Realmuto Plans a New Restaurant
By Brian J Pape, AIA
Getting a liquor license is not easy, but it must be worth it for many, because Manhattan has neighborhoods with the highest density of bars, taverns and restaurants in the world, including Greenwich Village. Even pizza joints apply for liquor licenses.
As a case in point, a new restaurant is proposed by Francesco Realmuto at 117 7th Avenue South, near the corner of 10th Street here in the Greenwich Village Historic District, the location of the former Gourmet Garage Supermarket until it was priced out by rent increases. No exterior changes are proposed to the exterior, except signage.
One thing that is remarkable about this location is that it has never had a liquor license there before. This is a red flag for the neighborhood. The new restaurant, to be called Realmuto, will not be just any restaurant. The proprietor plans to have a gelato counter and a specialty pastry counter within the premises, while the fine dining restaurant occupies the remainder of the space. There will also be lots of outside seating on the broad sidewalk along Seventh Avenue.
This application to the Community Board 2 (CB2) SLA2 Committee was held over from February until the March 9 meeting. Nevertheless, of the eight items required for an application, the applicant did not have all those for the public hearing. The requirement to show all other liquor licenses within 500 feet was missing, and the size of the floor area was stated as less than 1/3 of the actual size, until questions revealed its true size.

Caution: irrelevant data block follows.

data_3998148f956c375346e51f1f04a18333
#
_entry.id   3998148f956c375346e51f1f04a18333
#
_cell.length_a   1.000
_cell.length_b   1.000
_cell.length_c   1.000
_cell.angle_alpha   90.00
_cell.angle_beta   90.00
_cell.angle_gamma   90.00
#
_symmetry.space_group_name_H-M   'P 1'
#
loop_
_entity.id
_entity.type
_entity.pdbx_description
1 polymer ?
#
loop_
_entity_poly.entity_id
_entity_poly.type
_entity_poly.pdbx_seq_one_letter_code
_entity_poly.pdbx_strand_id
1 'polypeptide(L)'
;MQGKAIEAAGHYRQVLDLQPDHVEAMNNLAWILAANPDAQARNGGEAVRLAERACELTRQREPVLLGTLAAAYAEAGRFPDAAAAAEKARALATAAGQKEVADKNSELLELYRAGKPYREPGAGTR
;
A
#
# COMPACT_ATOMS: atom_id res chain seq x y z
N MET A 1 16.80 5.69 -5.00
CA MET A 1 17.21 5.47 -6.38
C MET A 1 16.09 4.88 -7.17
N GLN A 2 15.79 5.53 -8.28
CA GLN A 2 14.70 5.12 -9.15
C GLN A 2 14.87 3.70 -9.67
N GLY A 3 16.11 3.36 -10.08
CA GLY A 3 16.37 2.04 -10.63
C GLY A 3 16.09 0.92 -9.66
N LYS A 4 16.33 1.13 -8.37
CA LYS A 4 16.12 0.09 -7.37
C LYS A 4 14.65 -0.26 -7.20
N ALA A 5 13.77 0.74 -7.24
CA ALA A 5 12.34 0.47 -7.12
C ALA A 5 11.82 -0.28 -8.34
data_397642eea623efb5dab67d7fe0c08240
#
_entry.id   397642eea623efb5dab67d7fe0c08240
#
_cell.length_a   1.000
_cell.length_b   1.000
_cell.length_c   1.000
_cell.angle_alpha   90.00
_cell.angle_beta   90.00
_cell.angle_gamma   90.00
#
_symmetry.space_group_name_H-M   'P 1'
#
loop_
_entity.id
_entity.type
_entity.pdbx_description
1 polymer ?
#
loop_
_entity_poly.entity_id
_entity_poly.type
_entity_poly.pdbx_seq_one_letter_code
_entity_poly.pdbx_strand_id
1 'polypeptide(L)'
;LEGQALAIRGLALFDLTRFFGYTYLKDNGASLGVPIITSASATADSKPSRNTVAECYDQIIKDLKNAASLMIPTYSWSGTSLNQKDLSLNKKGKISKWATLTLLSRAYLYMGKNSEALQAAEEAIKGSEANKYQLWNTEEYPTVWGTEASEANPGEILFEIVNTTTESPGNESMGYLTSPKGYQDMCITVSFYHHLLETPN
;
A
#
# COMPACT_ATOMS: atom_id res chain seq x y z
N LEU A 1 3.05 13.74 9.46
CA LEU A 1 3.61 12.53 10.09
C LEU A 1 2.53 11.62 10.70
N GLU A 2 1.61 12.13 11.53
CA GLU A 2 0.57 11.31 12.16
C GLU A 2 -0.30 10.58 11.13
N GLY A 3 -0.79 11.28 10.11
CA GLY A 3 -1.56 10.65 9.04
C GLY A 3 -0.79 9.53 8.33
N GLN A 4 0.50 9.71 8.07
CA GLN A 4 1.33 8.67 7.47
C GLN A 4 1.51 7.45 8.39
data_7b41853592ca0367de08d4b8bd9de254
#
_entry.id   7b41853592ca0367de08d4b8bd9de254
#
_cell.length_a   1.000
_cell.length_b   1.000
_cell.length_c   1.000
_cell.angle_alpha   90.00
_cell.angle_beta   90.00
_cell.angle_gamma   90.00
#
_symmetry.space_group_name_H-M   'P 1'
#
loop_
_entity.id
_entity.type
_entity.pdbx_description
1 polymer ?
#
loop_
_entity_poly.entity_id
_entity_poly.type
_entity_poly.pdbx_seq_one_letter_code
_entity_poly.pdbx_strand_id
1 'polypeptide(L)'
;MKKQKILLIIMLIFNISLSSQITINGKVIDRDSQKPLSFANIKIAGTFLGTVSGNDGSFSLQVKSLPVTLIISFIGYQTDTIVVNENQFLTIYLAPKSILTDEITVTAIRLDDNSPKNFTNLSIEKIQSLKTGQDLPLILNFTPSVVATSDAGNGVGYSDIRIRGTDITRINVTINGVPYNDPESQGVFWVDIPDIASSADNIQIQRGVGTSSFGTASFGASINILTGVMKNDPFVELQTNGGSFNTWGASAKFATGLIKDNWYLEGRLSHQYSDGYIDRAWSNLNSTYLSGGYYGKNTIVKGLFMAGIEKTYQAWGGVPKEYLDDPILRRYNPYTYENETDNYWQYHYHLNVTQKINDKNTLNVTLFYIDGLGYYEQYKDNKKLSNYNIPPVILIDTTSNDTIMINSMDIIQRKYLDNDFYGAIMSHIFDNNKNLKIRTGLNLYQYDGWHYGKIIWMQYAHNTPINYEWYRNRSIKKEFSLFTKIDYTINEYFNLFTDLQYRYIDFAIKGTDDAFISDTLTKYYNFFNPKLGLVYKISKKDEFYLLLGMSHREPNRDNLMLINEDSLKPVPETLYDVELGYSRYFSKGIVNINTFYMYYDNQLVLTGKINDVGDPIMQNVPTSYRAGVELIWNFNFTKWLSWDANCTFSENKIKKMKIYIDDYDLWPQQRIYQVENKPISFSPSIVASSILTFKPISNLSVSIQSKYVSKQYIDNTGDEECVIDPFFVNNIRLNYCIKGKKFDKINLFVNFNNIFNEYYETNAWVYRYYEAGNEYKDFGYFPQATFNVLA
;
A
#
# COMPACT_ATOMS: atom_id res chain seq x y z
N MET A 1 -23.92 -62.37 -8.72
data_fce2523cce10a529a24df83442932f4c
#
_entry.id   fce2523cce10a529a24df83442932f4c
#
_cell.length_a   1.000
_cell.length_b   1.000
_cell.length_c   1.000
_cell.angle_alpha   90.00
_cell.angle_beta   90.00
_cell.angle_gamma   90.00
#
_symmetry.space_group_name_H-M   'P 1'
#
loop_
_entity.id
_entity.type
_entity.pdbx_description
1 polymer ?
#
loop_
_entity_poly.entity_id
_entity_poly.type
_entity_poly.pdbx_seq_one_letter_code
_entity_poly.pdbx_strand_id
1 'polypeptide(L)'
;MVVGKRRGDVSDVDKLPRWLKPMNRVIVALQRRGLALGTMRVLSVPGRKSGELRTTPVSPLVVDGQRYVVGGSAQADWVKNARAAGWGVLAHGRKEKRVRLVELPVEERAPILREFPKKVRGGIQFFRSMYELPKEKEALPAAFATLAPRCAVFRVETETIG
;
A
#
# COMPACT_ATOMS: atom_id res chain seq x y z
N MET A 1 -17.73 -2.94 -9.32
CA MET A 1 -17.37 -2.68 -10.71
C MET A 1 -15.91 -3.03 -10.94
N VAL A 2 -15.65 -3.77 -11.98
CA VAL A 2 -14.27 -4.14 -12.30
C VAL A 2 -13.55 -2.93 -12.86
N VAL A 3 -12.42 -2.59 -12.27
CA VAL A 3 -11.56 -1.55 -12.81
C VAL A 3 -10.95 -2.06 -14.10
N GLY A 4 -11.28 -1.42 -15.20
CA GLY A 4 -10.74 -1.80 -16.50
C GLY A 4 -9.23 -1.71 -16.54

Not having the correct information for the committee to consider makes it very difficult to evaluate the proposed facility, but the neighbors understood the proposal well enough to voice their strong concerns about another liquor license where there had never been one. They also were very concerned about the noise generated by late night socializing on the open sidewalk café along a busy street. Two other bars with unapproved enclosed sidewalk seating are operating immediately south of this location. So even though some neighbors appreciated that this long-empty storefront could provide new services and activities to the vacant space, that was not enough to overcome their distaste for this type of licensing.
The CB2 committee was able to stipulate certain restrictions of hours and use of the space after early evening, especially as a fine dining establishment, and were assured by the proprietor’s experience in the city with other establishments, that they voted to allow the license to proceed to the State Liquor Authority for final processing.
Brian J. Pape is a citizen architect in private practice, serving on the Manhattan District 2 Community Board Landmarks Committee, the State Liquor Authority Committee, and Quality of Life Committee (speaking solely in a personal, and not an official capacity), Co-chair of the American Institute of Architects NY Design for Aging Committee, is a member of AIANY Historic Buildings and Housing Committees, is a LEED-AP “Green” certified architect, and is a citizen journalist specializing in architecture subjects.